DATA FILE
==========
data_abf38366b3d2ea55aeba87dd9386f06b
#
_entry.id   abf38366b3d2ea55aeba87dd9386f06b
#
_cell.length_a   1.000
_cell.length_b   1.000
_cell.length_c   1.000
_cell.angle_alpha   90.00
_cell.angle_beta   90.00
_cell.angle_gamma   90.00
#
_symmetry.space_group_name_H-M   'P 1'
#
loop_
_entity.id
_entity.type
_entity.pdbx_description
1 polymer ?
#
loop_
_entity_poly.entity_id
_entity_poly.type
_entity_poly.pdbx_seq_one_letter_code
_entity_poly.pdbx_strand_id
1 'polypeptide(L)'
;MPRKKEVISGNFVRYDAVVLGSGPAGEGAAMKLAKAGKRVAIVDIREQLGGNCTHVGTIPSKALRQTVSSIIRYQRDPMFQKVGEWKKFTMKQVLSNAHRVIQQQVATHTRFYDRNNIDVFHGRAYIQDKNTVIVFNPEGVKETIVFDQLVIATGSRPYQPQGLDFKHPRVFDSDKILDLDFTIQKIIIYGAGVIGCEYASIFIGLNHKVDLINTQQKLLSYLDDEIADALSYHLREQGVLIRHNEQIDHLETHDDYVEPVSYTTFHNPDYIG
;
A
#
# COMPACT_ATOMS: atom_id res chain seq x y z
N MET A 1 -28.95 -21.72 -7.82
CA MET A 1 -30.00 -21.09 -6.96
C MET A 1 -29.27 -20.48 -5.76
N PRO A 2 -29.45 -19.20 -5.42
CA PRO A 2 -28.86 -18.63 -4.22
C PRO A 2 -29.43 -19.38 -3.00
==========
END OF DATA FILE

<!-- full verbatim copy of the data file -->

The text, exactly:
data_abf38366b3d2ea55aeba87dd9386f06b
#
_entry.id   abf38366b3d2ea55aeba87dd9386f06b
#
_cell.length_a   1.000
_cell.length_b   1.000
_cell.length_c   1.000
_cell.angle_alpha   90.00
_cell.angle_beta   90.00
_cell.angle_gamma   90.00
#
_symmetry.space_group_name_H-M   'P 1'
#
loop_
_entity.id
_entity.type
_entity.pdbx_description
1 polymer ?
#
loop_
_entity_poly.entity_id
_entity_poly.type
_entity_poly.pdbx_seq_one_letter_code
_entity_poly.pdbx_strand_id
1 'polypeptide(L)'
;MPRKKEVISGNFVRYDAVVLGSGPAGEGAAMKLAKAGKRVAIVDIREQLGGNCTHVGTIPSKALRQTVSSIIRYQRDPMFQKVGEWKKFTMKQVLSNAHRVIQQQVATHTRFYDRNNIDVFHGRAYIQDKNTVIVFNPEGVKETIVFDQLVIATGSRPYQPQGLDFKHPRVFDSDKILDLDFTIQKIIIYGAGVIGCEYASIFIGLNHKVDLINTQQKLLSYLDDEIADALSYHLREQGVLIRHNEQIDHLETHDDYVEPVSYTTFHNPDYIG
;
A
#
# COMPACT_ATOMS: atom_id res chain seq x y z
N MET A 1 -28.95 -21.72 -7.82
CA MET A 1 -30.00 -21.09 -6.96
C MET A 1 -29.27 -20.48 -5.76
N PRO A 2 -29.45 -19.20 -5.42
CA PRO A 2 -28.86 -18.63 -4.22
C PRO A 2 -29.43 -19.38 -3.00